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Abstract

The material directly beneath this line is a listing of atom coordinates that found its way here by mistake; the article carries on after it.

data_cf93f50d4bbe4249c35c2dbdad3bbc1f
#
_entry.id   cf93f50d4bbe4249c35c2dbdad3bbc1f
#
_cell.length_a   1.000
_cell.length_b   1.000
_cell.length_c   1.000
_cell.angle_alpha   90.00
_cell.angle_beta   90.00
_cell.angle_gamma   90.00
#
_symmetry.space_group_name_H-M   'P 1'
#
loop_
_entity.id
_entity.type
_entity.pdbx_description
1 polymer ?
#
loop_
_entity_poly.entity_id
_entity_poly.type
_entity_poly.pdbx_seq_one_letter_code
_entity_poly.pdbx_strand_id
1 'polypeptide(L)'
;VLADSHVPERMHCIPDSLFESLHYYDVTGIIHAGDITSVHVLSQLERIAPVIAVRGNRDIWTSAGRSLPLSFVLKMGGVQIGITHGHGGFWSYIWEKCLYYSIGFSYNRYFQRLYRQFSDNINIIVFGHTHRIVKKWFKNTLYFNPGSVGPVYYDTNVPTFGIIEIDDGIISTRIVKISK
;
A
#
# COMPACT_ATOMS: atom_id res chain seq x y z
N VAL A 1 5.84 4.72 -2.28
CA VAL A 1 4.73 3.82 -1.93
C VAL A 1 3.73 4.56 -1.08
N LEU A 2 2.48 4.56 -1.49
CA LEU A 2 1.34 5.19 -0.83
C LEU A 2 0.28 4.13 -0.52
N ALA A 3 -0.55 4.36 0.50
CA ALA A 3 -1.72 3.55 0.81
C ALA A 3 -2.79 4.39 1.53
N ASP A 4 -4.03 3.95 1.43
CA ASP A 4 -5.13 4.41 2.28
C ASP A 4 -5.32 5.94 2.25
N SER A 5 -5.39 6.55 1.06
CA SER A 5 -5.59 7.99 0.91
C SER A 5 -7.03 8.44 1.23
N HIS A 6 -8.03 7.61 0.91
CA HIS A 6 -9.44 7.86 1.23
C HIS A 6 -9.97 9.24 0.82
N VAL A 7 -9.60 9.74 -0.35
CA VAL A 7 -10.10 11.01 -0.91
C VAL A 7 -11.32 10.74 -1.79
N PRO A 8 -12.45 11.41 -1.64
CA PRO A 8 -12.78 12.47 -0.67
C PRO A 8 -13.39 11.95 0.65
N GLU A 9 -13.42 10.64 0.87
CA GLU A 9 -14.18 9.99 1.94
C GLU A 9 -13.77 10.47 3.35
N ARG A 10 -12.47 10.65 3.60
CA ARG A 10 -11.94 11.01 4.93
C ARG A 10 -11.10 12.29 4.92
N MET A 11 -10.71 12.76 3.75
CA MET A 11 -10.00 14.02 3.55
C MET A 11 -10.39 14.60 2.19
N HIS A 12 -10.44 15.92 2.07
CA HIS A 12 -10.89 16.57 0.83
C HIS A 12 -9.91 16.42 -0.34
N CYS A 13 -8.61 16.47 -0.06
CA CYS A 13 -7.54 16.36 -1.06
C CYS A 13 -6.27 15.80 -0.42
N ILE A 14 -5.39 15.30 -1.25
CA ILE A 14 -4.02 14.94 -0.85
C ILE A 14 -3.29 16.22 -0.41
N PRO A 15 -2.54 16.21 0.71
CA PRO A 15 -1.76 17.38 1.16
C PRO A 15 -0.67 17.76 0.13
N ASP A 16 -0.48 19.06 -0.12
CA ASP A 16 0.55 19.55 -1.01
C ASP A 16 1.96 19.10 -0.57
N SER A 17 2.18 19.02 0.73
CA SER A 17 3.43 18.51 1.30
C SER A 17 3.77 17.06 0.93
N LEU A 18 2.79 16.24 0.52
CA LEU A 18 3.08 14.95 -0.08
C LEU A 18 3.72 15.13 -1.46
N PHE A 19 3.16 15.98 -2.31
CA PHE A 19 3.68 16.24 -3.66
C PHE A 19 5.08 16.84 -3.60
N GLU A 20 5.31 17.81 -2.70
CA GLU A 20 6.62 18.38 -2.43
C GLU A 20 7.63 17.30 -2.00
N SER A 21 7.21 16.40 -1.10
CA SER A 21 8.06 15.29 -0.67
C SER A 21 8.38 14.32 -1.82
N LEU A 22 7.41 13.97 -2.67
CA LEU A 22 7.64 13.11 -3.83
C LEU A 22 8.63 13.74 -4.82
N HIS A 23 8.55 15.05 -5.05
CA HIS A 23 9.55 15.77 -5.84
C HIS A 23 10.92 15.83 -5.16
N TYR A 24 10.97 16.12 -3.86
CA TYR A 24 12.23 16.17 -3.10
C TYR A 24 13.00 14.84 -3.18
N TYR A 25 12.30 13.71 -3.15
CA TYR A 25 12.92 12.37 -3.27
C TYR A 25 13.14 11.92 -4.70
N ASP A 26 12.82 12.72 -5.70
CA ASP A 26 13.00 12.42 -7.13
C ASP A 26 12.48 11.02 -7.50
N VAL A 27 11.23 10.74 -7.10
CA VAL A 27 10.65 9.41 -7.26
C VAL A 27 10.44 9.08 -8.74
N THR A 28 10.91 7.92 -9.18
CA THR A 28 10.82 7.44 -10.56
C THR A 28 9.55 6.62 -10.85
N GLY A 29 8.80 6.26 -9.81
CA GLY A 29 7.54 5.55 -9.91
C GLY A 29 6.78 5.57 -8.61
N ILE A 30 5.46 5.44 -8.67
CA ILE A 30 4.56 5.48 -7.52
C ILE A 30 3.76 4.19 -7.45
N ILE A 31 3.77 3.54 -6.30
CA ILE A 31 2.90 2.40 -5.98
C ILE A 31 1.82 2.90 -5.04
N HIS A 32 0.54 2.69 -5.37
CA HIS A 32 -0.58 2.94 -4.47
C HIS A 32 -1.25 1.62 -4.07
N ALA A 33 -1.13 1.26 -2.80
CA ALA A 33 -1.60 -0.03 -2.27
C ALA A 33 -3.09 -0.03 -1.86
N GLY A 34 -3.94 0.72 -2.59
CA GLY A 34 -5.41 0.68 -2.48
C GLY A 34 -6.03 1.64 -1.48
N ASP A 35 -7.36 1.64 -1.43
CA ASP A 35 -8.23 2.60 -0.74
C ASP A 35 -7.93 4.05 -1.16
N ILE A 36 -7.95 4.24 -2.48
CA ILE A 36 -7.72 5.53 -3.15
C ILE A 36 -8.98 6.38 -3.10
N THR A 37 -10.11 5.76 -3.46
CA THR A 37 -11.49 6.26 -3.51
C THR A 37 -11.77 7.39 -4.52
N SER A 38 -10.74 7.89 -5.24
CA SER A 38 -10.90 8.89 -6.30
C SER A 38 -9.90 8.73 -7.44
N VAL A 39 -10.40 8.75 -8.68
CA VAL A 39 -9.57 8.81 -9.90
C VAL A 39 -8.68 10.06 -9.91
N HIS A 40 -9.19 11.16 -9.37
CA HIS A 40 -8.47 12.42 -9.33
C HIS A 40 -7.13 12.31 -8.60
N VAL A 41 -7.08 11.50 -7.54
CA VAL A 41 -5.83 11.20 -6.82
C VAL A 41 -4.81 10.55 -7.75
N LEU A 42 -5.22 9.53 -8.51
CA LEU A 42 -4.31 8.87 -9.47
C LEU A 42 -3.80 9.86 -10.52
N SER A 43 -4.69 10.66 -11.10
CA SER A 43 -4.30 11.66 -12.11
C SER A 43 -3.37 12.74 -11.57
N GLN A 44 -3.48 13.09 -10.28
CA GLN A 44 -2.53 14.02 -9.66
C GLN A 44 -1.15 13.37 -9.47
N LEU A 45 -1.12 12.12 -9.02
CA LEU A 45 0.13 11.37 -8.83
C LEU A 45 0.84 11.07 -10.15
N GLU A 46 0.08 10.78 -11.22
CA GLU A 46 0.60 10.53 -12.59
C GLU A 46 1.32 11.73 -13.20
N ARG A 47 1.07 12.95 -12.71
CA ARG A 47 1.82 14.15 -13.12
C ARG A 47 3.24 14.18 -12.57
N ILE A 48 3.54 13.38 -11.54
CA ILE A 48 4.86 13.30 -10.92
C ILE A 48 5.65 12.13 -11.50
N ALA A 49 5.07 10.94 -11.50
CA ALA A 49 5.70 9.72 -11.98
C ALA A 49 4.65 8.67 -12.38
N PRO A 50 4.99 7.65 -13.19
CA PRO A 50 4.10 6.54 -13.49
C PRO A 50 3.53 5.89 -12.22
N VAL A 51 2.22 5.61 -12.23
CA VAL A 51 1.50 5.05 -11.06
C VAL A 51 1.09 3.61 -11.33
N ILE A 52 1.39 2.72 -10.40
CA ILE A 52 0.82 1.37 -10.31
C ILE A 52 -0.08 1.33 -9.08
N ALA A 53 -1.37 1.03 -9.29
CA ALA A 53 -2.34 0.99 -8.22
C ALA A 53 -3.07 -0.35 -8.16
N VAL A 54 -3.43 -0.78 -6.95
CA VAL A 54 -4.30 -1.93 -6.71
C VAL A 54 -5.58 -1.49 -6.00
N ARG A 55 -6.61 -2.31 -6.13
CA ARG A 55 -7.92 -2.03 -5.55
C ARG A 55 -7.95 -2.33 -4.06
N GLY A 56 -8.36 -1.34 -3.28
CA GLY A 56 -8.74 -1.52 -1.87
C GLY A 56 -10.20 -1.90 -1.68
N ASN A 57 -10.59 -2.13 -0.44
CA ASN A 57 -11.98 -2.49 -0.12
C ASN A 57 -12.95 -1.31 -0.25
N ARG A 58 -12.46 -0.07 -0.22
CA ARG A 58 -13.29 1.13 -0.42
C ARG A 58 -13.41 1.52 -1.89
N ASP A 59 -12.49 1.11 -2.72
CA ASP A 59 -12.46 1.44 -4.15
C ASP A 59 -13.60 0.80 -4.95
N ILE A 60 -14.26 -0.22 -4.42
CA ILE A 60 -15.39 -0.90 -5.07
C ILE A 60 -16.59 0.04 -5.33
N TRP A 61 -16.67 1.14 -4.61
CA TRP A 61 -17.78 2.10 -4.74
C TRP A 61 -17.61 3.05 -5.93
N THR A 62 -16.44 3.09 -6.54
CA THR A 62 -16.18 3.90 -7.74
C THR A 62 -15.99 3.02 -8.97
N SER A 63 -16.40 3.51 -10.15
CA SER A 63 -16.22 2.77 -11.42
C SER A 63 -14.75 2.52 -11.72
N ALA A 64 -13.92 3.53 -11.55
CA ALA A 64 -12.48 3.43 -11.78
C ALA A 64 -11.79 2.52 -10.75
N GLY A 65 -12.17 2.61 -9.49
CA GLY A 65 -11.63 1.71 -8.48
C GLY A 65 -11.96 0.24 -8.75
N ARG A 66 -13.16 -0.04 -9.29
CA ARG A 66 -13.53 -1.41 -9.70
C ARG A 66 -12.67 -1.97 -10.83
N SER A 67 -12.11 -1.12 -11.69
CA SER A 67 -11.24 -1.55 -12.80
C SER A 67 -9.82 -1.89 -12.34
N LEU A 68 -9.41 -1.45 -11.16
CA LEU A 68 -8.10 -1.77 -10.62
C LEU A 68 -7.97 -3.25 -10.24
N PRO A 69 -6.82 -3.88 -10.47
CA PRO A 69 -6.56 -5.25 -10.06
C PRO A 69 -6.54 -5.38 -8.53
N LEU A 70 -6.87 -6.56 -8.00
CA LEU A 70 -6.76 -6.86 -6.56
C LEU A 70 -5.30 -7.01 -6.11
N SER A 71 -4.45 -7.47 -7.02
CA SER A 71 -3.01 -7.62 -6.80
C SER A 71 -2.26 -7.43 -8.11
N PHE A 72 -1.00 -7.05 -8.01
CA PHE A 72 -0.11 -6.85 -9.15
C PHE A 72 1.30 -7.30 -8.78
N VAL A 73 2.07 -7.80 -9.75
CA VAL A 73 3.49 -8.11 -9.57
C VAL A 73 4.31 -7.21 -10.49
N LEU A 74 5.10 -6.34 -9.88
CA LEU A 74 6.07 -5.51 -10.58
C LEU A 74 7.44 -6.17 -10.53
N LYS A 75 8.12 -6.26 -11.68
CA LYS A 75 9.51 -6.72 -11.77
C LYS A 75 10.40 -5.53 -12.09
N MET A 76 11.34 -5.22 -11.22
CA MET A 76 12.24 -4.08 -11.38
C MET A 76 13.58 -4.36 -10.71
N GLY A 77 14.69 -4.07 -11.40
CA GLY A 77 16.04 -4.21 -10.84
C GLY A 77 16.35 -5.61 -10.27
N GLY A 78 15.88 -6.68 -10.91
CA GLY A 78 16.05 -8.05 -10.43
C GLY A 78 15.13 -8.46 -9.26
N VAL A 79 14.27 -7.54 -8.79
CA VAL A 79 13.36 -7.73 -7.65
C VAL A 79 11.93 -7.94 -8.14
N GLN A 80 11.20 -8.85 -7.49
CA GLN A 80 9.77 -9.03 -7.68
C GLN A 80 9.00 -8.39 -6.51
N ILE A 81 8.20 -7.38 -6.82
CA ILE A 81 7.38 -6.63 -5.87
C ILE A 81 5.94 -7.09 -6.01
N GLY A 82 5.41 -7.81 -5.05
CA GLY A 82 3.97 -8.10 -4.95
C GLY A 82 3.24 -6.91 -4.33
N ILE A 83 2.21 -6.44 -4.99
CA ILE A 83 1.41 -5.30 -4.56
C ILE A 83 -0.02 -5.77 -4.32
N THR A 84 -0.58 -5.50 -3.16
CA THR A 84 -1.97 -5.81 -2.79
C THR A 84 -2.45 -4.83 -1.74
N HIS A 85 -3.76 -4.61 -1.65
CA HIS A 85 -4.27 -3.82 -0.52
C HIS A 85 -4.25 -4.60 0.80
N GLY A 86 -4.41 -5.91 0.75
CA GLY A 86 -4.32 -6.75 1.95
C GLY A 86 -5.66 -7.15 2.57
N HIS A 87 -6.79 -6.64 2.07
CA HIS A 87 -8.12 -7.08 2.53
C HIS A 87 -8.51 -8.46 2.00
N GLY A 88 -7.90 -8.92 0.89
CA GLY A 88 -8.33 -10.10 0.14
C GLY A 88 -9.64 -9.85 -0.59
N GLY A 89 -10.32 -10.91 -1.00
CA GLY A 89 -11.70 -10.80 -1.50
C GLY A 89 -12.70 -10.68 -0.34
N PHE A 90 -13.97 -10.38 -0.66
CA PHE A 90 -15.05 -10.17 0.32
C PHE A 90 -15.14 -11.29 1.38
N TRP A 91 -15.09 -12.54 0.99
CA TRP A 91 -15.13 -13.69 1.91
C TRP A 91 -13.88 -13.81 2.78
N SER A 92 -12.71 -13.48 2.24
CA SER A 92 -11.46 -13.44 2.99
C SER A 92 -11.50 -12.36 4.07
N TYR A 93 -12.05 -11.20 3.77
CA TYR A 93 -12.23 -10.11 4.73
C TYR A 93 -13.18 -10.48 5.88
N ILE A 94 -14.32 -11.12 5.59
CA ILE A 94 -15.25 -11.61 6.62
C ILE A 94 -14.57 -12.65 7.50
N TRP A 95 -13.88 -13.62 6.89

In recent years, many researchers have sought to measure the effects of adolescent soft drink consumption due to a suspected link with childhood obesity and other negative health outcomes. While most studies in the existing literature have focused on physical health outcomes, the current study seeks to analyze how providing soft drinks in vending machines affects adolescent in-school behavior and academics. The data for this analysis comes from a school district in which a subset of schools prohibited the sale of soft drinks in vending machines. Using this subset of schools as a treatment group, students at the treatment schools are compared with students at the schools that did not change their vending machine policies. A difference-in-differences estimation shows that the number of times a student was tardy to class decreased significantly at the treatment schools. Students also were less likely to be referred to the principal’s office for behavior problems following the policy change. These results suggest that policies directed toward restrictions on soft drinks in school vending machines might improve behavioral outcomes for students.

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